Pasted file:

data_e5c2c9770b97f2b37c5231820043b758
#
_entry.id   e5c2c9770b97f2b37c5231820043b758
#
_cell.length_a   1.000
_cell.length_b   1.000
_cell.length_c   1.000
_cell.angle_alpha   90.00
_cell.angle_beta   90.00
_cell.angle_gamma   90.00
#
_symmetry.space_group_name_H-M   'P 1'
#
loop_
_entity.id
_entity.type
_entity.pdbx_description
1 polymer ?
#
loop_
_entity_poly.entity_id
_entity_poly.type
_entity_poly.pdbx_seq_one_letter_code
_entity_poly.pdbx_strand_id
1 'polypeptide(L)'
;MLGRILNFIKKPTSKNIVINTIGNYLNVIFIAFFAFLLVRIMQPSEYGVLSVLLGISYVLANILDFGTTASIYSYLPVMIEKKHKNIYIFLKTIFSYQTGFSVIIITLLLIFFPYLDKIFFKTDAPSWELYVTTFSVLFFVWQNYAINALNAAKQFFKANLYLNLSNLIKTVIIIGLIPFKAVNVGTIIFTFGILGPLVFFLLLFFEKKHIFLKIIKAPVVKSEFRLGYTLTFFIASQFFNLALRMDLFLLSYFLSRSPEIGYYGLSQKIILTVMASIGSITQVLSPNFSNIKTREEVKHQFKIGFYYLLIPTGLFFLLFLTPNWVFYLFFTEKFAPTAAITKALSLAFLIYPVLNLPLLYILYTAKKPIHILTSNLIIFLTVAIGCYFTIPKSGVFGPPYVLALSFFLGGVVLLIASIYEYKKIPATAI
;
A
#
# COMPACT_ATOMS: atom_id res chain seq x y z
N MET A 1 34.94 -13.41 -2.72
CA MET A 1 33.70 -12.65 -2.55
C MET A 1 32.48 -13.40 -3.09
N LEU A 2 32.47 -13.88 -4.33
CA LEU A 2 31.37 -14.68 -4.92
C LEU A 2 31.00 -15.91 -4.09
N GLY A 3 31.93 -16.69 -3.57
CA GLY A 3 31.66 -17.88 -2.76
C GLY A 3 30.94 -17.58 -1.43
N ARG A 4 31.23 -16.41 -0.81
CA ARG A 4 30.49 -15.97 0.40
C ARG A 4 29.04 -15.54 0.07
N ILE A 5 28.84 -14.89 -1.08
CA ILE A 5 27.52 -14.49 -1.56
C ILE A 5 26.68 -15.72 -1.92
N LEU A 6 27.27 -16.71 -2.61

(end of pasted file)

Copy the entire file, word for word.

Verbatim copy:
data_e5c2c9770b97f2b37c5231820043b758
#
_entry.id   e5c2c9770b97f2b37c5231820043b758
#
_cell.length_a   1.000
_cell.length_b   1.000
_cell.length_c   1.000
_cell.angle_alpha   90.00
_cell.angle_beta   90.00
_cell.angle_gamma   90.00
#
_symmetry.space_group_name_H-M   'P 1'
#
loop_
_entity.id
_entity.type
_entity.pdbx_description
1 polymer ?
#
loop_
_entity_poly.entity_id
_entity_poly.type
_entity_poly.pdbx_seq_one_letter_code
_entity_poly.pdbx_strand_id
1 'polypeptide(L)'
;MLGRILNFIKKPTSKNIVINTIGNYLNVIFIAFFAFLLVRIMQPSEYGVLSVLLGISYVLANILDFGTTASIYSYLPVMIEKKHKNIYIFLKTIFSYQTGFSVIIITLLLIFFPYLDKIFFKTDAPSWELYVTTFSVLFFVWQNYAINALNAAKQFFKANLYLNLSNLIKTVIIIGLIPFKAVNVGTIIFTFGILGPLVFFLLLFFEKKHIFLKIIKAPVVKSEFRLGYTLTFFIASQFFNLALRMDLFLLSYFLSRSPEIGYYGLSQKIILTVMASIGSITQVLSPNFSNIKTREEVKHQFKIGFYYLLIPTGLFFLLFLTPNWVFYLFFTEKFAPTAAITKALSLAFLIYPVLNLPLLYILYTAKKPIHILTSNLIIFLTVAIGCYFTIPKSGVFGPPYVLALSFFLGGVVLLIASIYEYKKIPATAI
;
A
#
# COMPACT_ATOMS: atom_id res chain seq x y z
N MET A 1 34.94 -13.41 -2.72
CA MET A 1 33.70 -12.65 -2.55
C MET A 1 32.48 -13.40 -3.09
N LEU A 2 32.47 -13.88 -4.33
CA LEU A 2 31.37 -14.68 -4.92
C LEU A 2 31.00 -15.91 -4.09
N GLY A 3 31.93 -16.69 -3.57
CA GLY A 3 31.66 -17.88 -2.76
C GLY A 3 30.94 -17.58 -1.43
N ARG A 4 31.23 -16.41 -0.81
CA ARG A 4 30.49 -15.97 0.40
C ARG A 4 29.04 -15.54 0.07
N ILE A 5 28.84 -14.89 -1.08
CA ILE A 5 27.52 -14.49 -1.56
C ILE A 5 26.68 -15.72 -1.92
N LEU A 6 27.27 -16.71 -2.61